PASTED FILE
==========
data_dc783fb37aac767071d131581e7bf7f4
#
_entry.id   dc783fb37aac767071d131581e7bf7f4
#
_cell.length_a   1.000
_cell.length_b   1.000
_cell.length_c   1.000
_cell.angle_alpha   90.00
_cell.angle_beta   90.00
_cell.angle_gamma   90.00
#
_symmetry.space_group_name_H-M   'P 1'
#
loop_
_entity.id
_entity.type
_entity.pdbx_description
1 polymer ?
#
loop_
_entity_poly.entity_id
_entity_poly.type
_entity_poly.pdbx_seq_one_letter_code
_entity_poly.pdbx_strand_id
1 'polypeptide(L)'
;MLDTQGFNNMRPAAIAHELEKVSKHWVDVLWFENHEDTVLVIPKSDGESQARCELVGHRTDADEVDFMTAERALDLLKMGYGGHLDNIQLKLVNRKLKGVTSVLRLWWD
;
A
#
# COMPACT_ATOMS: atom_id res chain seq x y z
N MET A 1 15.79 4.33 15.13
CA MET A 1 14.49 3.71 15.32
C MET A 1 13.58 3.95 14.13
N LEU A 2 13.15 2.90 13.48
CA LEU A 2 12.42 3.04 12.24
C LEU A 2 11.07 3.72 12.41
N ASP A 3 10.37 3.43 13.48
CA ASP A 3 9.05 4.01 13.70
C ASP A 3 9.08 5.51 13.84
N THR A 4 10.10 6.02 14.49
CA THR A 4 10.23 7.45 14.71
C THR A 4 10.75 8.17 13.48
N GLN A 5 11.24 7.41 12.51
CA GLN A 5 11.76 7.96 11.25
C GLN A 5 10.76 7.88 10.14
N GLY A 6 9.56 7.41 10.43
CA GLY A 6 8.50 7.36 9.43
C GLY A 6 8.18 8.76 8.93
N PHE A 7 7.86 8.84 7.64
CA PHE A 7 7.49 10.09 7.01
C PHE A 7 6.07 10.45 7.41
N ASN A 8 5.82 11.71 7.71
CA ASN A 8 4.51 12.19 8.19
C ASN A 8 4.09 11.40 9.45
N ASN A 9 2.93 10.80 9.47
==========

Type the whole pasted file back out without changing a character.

data_dc783fb37aac767071d131581e7bf7f4
#
_entry.id   dc783fb37aac767071d131581e7bf7f4
#
_cell.length_a   1.000
_cell.length_b   1.000
_cell.length_c   1.000
_cell.angle_alpha   90.00
_cell.angle_beta   90.00
_cell.angle_gamma   90.00
#
_symmetry.space_group_name_H-M   'P 1'
#
loop_
_entity.id
_entity.type
_entity.pdbx_description
1 polymer ?
#
loop_
_entity_poly.entity_id
_entity_poly.type
_entity_poly.pdbx_seq_one_letter_code
_entity_poly.pdbx_strand_id
1 'polypeptide(L)'
;MLDTQGFNNMRPAAIAHELEKVSKHWVDVLWFENHEDTVLVIPKSDGESQARCELVGHRTDADEVDFMTAERALDLLKMGYGGHLDNIQLKLVNRKLKGVTSVLRLWWD
;
A
#
# COMPACT_ATOMS: atom_id res chain seq x y z
N MET A 1 15.79 4.33 15.13
CA MET A 1 14.49 3.71 15.32
C MET A 1 13.58 3.95 14.13
N LEU A 2 13.15 2.90 13.48
CA LEU A 2 12.42 3.04 12.24
C LEU A 2 11.07 3.72 12.41
N ASP A 3 10.37 3.43 13.48
CA ASP A 3 9.05 4.01 13.70
C ASP A 3 9.08 5.51 13.84
N THR A 4 10.10 6.02 14.49
CA THR A 4 10.23 7.45 14.71
C THR A 4 10.75 8.17 13.48
N GLN A 5 11.24 7.41 12.51
CA GLN A 5 11.76 7.96 11.25
C GLN A 5 10.76 7.88 10.14
N GLY A 6 9.56 7.41 10.43
CA GLY A 6 8.50 7.36 9.43
C GLY A 6 8.18 8.76 8.93
N PHE A 7 7.86 8.84 7.64
CA PHE A 7 7.49 10.09 7.01
C PHE A 7 6.07 10.45 7.41
N ASN A 8 5.82 11.71 7.71
CA ASN A 8 4.51 12.19 8.19
C ASN A 8 4.09 11.40 9.45
N ASN A 9 2.93 10.80 9.47